The evolution of care improves outcome in blunt thoracic aortic injury: A Western Trauma Association multicenter study

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Abstract

BACKGROUND

The management of blunt thoracic aortic injury (BTAI) has evolved radically in the last decade with changes in the processes of care and the introduction of thoracic endovascular aortic repair (TEVAR). These changes have wrought improved outcome, but the direct effect of TEVAR on outcome remains in question as previous studies have lacked vigorous risk adjustment and long-term follow-up. To address these knowledge gaps, we compared the outcomes of TEVAR, open surgical repair, and nonoperative management for BTAI.

METHODS

Eight verified trauma centers recruited from the Western Trauma Association Multicenter Study Group retrospectively studied all patients with BTAI admitted between January 1, 2006, and June 30, 2016. Data included demographics, comorbidities, admitting physiology, injury severity, in-hospital care, and outcome.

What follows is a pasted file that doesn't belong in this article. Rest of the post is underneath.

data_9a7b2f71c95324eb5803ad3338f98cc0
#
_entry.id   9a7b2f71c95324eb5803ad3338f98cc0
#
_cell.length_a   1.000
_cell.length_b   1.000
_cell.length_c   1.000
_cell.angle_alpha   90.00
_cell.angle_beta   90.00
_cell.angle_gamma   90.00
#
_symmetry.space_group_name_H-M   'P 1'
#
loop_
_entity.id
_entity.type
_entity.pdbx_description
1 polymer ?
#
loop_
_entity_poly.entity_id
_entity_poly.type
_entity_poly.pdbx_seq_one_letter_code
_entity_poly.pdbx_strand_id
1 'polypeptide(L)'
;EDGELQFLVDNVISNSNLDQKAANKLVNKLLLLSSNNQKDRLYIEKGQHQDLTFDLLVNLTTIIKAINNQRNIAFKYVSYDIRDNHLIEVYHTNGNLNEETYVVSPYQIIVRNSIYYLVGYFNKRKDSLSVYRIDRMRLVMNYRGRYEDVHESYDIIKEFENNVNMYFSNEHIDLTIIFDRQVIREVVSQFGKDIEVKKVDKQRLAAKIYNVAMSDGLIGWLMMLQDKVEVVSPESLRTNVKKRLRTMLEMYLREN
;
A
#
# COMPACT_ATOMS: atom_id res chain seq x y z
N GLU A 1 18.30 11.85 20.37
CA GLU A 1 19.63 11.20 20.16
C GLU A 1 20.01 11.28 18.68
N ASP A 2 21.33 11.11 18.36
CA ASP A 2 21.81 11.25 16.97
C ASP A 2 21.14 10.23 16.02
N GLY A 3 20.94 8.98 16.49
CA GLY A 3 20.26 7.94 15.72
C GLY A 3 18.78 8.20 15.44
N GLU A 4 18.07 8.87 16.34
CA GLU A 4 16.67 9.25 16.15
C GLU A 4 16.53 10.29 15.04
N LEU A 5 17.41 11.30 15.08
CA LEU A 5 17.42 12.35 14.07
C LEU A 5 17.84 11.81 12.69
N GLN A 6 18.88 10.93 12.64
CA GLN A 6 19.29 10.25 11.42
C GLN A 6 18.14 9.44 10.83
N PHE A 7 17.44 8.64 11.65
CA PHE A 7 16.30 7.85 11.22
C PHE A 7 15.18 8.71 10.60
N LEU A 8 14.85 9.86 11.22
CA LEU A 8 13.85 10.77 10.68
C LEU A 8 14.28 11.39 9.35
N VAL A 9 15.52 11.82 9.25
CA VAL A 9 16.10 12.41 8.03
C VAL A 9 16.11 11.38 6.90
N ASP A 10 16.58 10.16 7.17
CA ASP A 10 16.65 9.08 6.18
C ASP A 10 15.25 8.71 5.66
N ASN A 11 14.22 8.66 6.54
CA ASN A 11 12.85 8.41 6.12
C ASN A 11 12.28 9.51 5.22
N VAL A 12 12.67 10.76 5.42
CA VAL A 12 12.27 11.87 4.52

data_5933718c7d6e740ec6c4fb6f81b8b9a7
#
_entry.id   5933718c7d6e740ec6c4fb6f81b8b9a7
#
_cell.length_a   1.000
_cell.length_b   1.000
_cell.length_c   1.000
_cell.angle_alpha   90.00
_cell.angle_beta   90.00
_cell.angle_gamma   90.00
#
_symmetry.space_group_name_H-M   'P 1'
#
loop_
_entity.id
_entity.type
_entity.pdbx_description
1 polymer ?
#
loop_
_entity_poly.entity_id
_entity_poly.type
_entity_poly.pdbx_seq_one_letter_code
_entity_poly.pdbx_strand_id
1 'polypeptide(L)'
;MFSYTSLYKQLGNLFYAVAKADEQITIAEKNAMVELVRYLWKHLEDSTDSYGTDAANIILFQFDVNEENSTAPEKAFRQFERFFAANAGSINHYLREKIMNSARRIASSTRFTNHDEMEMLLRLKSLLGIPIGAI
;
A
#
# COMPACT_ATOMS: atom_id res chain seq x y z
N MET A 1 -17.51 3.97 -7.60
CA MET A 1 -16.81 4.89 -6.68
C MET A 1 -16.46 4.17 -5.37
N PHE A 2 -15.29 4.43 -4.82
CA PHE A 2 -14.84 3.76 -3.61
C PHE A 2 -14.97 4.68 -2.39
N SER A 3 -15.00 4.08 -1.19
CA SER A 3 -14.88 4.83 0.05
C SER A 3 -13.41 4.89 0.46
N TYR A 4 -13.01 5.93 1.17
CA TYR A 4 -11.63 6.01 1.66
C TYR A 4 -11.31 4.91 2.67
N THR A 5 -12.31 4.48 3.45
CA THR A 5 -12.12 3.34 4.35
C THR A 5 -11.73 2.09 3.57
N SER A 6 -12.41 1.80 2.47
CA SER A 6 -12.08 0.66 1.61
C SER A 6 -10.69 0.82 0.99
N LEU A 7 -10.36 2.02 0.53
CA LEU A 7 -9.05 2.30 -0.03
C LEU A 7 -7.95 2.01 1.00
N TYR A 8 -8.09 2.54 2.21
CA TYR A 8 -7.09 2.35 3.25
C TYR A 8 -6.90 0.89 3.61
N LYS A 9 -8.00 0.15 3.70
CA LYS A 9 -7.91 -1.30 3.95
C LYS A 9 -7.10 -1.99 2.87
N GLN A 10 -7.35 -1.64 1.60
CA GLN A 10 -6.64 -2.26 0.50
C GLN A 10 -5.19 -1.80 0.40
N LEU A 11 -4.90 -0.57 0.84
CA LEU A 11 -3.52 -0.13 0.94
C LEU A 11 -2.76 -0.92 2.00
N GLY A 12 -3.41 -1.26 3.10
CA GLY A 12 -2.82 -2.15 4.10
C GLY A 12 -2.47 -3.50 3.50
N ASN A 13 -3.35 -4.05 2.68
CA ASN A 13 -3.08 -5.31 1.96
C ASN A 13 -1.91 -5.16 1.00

RESULTS

We studied 316 patients with BTAI; 57 (18.0%) were in extremis and died before treatment. Of the 259 treated surgically, TEVAR was performed in 176 (68.0%), open in 28 (10.8%), hybrid in 4 (1.5%), and nonoperative in 51 (19.7%). Thoracic endovascular aortic repair and open repair groups had similar Injury Severity Scale score, chest Abbreviated Injury Scale score, Trauma and Injury Severity Score, and probability of survival, but differed in median age (open: 28 [interquartile range {IQR}, 19–51]; TEVAR: 46 [IQR, 28–60]; p < 0.007), zone of aortic injury (p < 0.001), and grade of aortic injury (open: 6 [IQR, 4–6]; TEVAR: 2 [IQR, 2–4]; p < 0.001). The overall in-hospital mortality was 6.6% (TEVAR: 5.7%, open: 10.7%, nonoperative: 3.9%; p = 0.535). Of the 240 patients who survived to discharge, two died (one at 9 months and one at 8 years); both were managed with TEVAR, but the deaths were unrelated to the aortic procedure. Stent graft surveillance computed tomography scans were not obtained in 37.6%.

CONCLUSIONS

The mortality of BTAI continues to decrease. Thoracic endovascular aortic repair, when anatomically suitable, should be the treatment of choice. Open repair remains necessary for more proximal injuries. Process improvement in computed tomography imaging in follow-up of TEVAR is warranted.

LEVEL OF EVIDENCE

Therapeutic/care management, level III.

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